After I learned of this clever exploit from Samy Kamkar, my poor 2012 MacBook Air looks more vulnerable than venerable: Asleep on the table, its USB ports exposed, it could be hijacked in seconds by a malicious Raspberry Pi Zero called PoisonTap. No need for passwords, zero-days or million-dollar back doors — although a little social engineering to get me to leave the room might help.
Kamkar’s latest project shows another chink in the armor of our computers’ security: In this case, it’s about briefly tricking the computer into thinking that the entire internet resides on the $5 barebones computer it first met a few seconds earlier.
PoisonTap connects to the USB port and announces itself not as a USB device, but an Ethernet interface. The computer, glad to switch over from battery-sucking Wi-Fi, sends a DHCP request, asking to be assigned an IP. PoisonTap responds, but in doing so makes it appear that a huge range of IPs are not in fact out there on servers but locally connected on the LAN, through this faux wired connection.
Your computer, being dumb, just accepts this at face value and sends data to the fake IPs on PoisonTap instead of to the actual websites and services. And you don’t even have to be there: pre-loaded items like analytics and ads will be active, and as soon as one of them sends an HTTP request — BAM, PoisonTap responds with a barrage of data-caching malicious iframes for the top million Alexa sites. And those iframes, equipped with back doors, stick around until someone clears them out.
Meanwhile, cookies and sessions are being collected and converted to the attacker’s own purposes, and the router itself is exposed to remote manipulation. All this remains after PoisonTap has been unplugged, and it all happened in less than a minute, without the computer even being unlocked!
This attack gets around many standard security measures: password protection, two-factor authentication, DNS pinning and lots more. It’s basically all because the OS decides to trust a strange USB connection when it says it’s a LAN encompassing the entire internet.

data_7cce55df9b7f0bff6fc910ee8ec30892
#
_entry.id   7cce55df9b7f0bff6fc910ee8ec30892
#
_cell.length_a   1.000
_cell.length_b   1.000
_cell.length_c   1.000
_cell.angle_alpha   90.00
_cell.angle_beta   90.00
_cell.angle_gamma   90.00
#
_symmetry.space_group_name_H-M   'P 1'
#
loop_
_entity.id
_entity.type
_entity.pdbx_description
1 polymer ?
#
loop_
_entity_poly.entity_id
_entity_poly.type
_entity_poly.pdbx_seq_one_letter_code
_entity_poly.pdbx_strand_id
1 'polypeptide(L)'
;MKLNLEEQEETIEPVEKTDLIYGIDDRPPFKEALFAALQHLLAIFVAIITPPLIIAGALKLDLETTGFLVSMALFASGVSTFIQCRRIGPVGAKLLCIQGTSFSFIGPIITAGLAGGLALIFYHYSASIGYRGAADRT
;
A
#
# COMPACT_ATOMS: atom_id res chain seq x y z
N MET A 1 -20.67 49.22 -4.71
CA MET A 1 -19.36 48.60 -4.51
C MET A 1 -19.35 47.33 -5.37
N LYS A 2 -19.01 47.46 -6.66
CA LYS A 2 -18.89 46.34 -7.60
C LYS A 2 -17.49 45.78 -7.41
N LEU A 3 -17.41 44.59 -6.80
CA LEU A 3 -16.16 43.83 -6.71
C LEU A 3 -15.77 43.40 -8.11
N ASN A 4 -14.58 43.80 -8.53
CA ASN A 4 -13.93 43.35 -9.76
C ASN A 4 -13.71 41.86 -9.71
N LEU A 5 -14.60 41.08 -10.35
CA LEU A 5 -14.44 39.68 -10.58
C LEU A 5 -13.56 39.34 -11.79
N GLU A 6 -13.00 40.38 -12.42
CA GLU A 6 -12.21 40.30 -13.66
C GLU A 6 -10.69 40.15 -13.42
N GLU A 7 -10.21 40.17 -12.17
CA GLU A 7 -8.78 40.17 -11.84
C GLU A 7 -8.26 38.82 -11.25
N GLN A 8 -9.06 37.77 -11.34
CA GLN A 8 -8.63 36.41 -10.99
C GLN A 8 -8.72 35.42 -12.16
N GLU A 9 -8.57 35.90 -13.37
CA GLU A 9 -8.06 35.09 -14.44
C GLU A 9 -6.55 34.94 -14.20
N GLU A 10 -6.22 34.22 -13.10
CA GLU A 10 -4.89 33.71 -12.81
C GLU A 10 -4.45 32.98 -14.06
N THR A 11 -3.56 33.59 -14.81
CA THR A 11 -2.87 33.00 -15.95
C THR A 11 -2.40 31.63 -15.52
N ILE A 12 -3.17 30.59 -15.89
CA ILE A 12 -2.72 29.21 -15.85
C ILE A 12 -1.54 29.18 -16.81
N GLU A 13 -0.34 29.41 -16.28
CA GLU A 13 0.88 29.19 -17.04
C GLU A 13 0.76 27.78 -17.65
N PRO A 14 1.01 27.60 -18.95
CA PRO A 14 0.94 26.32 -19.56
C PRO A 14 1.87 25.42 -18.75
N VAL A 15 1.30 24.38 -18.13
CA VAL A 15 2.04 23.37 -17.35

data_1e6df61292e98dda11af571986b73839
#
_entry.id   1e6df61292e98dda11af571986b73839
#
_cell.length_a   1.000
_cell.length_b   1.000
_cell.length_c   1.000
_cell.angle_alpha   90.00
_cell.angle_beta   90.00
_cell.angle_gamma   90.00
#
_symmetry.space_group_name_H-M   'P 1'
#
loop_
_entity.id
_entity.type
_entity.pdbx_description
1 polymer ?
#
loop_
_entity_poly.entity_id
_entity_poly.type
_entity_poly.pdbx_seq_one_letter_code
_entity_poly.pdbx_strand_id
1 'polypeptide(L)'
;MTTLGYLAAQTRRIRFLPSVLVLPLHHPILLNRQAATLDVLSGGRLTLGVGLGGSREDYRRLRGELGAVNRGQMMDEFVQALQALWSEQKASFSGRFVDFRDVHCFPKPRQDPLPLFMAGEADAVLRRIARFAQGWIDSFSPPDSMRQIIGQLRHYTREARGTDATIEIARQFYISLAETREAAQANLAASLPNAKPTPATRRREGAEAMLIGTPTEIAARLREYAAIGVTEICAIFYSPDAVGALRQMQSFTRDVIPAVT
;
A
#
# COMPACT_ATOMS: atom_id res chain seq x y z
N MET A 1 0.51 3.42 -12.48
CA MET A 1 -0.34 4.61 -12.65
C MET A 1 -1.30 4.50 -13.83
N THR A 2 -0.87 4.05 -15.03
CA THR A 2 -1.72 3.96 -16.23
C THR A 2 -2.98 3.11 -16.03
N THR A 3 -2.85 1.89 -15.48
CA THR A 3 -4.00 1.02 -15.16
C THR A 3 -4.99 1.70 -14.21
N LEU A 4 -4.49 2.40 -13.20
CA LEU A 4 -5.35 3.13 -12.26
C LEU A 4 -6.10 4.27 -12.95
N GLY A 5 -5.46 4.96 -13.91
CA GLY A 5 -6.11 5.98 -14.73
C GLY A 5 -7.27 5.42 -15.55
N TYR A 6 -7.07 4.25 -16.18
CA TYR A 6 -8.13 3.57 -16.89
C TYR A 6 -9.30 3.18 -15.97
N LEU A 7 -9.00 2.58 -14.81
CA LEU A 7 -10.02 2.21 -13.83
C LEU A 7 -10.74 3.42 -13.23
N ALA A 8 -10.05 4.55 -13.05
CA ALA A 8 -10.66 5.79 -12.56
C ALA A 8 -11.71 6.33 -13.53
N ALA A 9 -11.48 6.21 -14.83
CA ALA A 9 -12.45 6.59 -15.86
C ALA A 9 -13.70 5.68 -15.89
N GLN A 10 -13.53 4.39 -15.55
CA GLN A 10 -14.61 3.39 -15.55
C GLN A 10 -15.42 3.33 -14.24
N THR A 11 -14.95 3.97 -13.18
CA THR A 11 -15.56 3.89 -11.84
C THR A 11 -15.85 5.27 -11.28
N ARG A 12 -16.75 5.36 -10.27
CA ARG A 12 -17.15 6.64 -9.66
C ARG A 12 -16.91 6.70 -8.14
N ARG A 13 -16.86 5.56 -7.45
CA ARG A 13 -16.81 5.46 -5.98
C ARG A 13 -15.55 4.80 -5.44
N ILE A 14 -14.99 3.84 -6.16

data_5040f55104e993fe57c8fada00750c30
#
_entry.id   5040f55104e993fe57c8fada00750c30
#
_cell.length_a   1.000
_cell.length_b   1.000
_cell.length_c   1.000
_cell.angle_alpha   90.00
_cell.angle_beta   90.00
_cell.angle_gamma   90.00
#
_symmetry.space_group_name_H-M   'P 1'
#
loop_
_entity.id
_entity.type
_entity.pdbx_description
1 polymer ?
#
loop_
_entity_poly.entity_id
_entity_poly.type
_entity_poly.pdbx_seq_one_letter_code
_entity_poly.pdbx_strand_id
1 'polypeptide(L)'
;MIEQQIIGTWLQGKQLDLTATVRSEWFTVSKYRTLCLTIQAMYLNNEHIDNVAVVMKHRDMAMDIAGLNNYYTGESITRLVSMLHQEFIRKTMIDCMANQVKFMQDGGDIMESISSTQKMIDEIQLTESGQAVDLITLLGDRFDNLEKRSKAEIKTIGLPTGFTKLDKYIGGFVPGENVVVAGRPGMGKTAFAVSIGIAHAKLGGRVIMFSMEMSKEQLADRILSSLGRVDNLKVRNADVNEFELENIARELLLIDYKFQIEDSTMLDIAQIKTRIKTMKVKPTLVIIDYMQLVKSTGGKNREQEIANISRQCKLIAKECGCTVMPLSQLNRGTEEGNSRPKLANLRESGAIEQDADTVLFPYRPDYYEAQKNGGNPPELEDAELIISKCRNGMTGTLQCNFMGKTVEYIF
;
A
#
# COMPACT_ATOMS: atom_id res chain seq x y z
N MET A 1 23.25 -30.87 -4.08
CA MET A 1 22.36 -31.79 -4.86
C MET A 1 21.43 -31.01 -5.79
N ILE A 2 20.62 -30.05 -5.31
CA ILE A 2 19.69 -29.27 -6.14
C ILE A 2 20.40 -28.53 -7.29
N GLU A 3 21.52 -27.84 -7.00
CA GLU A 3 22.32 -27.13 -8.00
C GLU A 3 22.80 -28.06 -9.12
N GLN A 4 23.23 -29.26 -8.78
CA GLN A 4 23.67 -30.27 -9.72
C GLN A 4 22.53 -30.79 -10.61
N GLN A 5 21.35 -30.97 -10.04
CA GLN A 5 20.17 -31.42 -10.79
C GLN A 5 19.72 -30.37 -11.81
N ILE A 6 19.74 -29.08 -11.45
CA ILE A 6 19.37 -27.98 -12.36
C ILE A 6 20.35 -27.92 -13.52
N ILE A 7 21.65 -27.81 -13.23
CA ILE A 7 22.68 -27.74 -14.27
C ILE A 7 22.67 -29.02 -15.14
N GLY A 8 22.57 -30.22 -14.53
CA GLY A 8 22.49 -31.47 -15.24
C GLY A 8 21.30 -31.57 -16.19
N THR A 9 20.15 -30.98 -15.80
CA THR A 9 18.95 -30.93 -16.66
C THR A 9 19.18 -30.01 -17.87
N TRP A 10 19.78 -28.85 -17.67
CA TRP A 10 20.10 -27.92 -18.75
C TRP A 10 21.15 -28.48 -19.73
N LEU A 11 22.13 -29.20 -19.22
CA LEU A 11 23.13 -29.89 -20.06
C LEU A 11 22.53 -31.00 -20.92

Server admins can prevent this basically by enforcing HTTPS at every level. But on the client side, things look pretty dire — Apple and Microsoft only found out about it today. I asked both for comment and have yet to hear back; I’ll update this post if they respond.
Even Kamkar doesn’t have a 100 percent fix, other than pouring cement in your USB ports.
“If I were Apple/Microsoft, I would have network devices (actually, probably any USB device except a mouse or keyboard) ask the user if they want to allow it to operate…at least the first time it’s plugged in,” Kamkar wrote in an email to TechCrunch.
It’s possible that having the computer enter an encrypted deep sleep mode that locks down network connections and interfaces could do it — so if you’re in the habit of leaving your computer unattended around DIY hacker-engineers, maybe you should do that. Also, that may not be your only problem.
The threat goes deeper, though — it’s silly that the computer should allow an unfamiliar device to completely take over connectivity in the first place, and this USB attack is not the only vector by a long shot. And the fact that these HTTP requests are being accepted for sites that are otherwise secure… we’ve got a lot of work to do.